Our message was lost in translation or perhaps no-one wanted to hear. Perhaps we should have set it to music.
Merry Christmas, one and all, merry Christmas.
December 11th, 2005
In a triumph for truth and justice a Norfolk Inspector has accepted an out-of-court settlement of £30,000 after he initiated proceedings against the force for alleged homophobic bullying and discrimination.
Apparently his original claim was for a mere £400,000 for future loss of earnings and pension rights. The force & police authority denied the claims – but settled anyway.
The cash has been given for ‘injury to health & feelings’. Well that’s alright then, £30,000 of tax-payers money towards ‘hurt feelings???? I know police officers who have been stabbed who havent been paid that.
What I don’t understand is if the full claim of £400,000 was for future loss of earnings, how come he has agreed to carry on working for the police authority. Either he’s fit to do the job or he isn’t or was it a case of ‘I want 400 grand because I’ve been so traumatised over my treatment that I’ll never work again, but if you give me 30 big ones, I’ll be back next week?
Norfolk Police’s solicitor is quoted as saying “We can report we have reached an amicable settlement at £30,000 and the provision of ongoing support to (the Inspector in question).” Amicable? I’ll bet it was bloody amicable. So that’ll be 30 grand on top of the 45 grand, pro rata, that he’s been on long term sick because of his treatment.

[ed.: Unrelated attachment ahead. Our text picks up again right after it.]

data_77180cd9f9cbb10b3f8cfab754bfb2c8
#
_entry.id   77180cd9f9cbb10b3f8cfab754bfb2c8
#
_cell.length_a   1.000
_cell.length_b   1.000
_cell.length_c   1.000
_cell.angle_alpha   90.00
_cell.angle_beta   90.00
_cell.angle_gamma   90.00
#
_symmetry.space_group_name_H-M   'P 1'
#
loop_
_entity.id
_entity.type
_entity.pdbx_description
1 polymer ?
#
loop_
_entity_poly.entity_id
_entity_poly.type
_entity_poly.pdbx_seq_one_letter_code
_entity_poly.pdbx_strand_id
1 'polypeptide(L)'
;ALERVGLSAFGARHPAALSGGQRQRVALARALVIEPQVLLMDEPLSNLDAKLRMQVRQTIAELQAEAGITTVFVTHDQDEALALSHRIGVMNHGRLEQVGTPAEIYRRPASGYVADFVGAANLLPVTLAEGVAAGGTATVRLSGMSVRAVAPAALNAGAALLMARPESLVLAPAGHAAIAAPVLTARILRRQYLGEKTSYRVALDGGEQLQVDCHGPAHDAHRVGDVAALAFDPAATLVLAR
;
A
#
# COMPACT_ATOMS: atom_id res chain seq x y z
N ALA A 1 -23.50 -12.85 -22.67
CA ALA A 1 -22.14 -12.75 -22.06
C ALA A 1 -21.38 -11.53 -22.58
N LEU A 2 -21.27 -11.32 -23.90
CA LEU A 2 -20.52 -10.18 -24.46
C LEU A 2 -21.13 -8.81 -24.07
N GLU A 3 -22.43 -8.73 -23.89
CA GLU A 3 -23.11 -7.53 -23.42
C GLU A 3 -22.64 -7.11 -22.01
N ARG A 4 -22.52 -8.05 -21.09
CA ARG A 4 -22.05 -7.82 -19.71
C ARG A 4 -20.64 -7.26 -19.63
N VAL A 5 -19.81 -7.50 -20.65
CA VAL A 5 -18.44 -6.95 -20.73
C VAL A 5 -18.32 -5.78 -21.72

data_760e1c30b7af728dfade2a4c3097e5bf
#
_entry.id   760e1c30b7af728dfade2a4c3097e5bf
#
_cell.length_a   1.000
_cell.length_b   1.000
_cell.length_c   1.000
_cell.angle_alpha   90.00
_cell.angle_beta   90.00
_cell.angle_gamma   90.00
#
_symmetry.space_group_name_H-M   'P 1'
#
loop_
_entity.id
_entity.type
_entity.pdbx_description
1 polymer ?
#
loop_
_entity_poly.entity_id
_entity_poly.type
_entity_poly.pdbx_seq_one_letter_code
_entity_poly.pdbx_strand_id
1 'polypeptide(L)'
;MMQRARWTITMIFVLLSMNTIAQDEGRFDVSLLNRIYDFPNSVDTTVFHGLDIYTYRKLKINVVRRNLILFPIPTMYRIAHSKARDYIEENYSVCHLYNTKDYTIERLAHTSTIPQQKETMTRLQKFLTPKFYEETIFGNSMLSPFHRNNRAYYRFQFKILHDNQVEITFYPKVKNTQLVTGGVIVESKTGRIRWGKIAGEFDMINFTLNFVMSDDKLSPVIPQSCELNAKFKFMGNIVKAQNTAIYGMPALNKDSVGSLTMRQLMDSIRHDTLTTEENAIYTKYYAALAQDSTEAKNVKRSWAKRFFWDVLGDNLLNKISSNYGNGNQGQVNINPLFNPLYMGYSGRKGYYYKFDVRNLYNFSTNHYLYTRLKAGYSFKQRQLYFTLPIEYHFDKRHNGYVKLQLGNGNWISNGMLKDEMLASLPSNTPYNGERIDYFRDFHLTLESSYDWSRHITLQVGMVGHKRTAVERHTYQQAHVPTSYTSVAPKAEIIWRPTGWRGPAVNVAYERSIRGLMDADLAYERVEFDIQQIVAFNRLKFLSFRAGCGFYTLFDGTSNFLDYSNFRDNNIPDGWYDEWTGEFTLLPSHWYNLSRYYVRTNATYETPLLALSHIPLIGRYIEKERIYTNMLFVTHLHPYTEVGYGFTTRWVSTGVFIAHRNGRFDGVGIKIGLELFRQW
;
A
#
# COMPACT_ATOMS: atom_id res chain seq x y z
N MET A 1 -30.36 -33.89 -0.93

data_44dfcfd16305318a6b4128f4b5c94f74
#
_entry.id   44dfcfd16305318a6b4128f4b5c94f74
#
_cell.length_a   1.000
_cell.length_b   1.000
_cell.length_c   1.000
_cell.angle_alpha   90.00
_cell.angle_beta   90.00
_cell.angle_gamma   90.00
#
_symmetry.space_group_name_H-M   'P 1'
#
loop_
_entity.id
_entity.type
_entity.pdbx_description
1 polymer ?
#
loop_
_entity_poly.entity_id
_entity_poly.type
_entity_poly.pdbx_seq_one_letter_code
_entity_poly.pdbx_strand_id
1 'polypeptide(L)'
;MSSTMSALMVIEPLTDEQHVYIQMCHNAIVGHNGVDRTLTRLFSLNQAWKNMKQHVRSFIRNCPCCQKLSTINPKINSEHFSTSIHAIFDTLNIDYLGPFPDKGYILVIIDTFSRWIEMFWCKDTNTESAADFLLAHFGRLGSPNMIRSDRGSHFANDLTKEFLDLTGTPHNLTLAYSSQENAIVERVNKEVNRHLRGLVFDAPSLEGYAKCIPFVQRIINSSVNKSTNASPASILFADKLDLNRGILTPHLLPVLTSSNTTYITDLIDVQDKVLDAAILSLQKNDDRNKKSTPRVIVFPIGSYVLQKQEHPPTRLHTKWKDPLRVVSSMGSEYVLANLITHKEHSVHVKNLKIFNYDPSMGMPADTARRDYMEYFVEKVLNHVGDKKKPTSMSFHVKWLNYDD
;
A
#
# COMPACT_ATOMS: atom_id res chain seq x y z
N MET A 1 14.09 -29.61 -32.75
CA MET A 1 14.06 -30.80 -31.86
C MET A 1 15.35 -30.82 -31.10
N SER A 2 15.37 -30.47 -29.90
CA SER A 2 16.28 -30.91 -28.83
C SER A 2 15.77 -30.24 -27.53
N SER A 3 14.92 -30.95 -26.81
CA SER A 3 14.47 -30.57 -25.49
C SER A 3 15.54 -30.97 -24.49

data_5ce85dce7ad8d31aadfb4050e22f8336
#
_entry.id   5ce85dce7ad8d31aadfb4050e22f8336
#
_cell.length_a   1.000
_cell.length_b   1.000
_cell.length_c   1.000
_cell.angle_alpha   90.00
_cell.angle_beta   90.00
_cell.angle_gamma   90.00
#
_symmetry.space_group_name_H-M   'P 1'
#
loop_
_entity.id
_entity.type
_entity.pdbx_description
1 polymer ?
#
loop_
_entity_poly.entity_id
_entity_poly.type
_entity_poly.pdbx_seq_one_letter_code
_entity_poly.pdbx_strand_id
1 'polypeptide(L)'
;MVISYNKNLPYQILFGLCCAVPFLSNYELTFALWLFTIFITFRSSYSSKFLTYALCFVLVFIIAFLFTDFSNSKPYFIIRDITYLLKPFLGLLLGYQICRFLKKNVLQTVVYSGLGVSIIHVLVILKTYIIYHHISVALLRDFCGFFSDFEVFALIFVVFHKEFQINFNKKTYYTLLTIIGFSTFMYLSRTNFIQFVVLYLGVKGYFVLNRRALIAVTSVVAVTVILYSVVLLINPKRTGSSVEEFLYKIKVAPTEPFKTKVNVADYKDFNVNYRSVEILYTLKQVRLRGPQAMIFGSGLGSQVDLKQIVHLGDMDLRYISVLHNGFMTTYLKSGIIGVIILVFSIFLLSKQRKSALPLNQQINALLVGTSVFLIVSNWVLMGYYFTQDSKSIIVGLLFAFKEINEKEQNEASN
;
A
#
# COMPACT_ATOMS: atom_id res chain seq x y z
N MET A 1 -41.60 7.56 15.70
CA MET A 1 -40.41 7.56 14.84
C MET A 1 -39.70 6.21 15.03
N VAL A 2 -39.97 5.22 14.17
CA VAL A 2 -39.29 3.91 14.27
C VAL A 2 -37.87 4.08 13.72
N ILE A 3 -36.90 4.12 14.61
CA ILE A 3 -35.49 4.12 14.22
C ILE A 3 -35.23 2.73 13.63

I know several officers who have suffered managerial bullying and discrimination, sadly for them, they don’t form any of the groups who are entitled to special protection. One in particular had some horrendous treatment from a senior officer over a period of months which after being fuilly investigated bestowed upon him the grand total of an apology.
What annoys me more than anything is that this happens up and down the land, both with police officers suing their own chief or members of the public. Blame is always denied but rather than go to court the force takes the cheapest option and makes a payout. The evidence of any wrong-doing is never tested because once you raise the matter of litigation and have a handy federation solicitor or state-funded lackey to take it through, the police are gonna pay, one way or another, better to pay the lower amount and save the tax-payer some money.
You know, if I’d suffered some discrimination or inappropriate treatment, I’d want the matter brought to everyone’s attention, and I’d want procedures put in place so that it didn’t happen again. What I wouldn’t want is huge sums of cash, but then I’d like to think my morals are somewhat higher than certain Inspectors.
I’d be interested to know how many Norfolk police officers, seriously injured in the course of their duties, have received compensation of £30,000 or more.
You can read the story here
December 7th, 2005
So there you are sat at the side of a busy motorway behind a BDV (Broken Down Vehicle) wondering why people still can’t fathom out that in order to get to the end of a journey one must have sufficient fuel at the start of that journey, and checking the rear-view mirror like a man with a nervous tic, waiting for the HGV with the specially chosen-nodding-dog driver to veer off the carriageway into your rear-end, when some other numpty pulls up on the hard shoulder behind you.
You get out and walk back carefully monitoring the oncoming traffic and direct the driver to the nearside of the hard shoulder as he seems to want to stand inches away from the 40 ton artic thundering past at 60mph (have you seen the damage one of those wing mirrors can do to a human skull at 60mph?)
Turns out he’s got a slow puncture, hasn’t been arsed to fix it and continues driving on it. He’s seen your patrol car and assumes you have a foot-pump. We all carry them, right?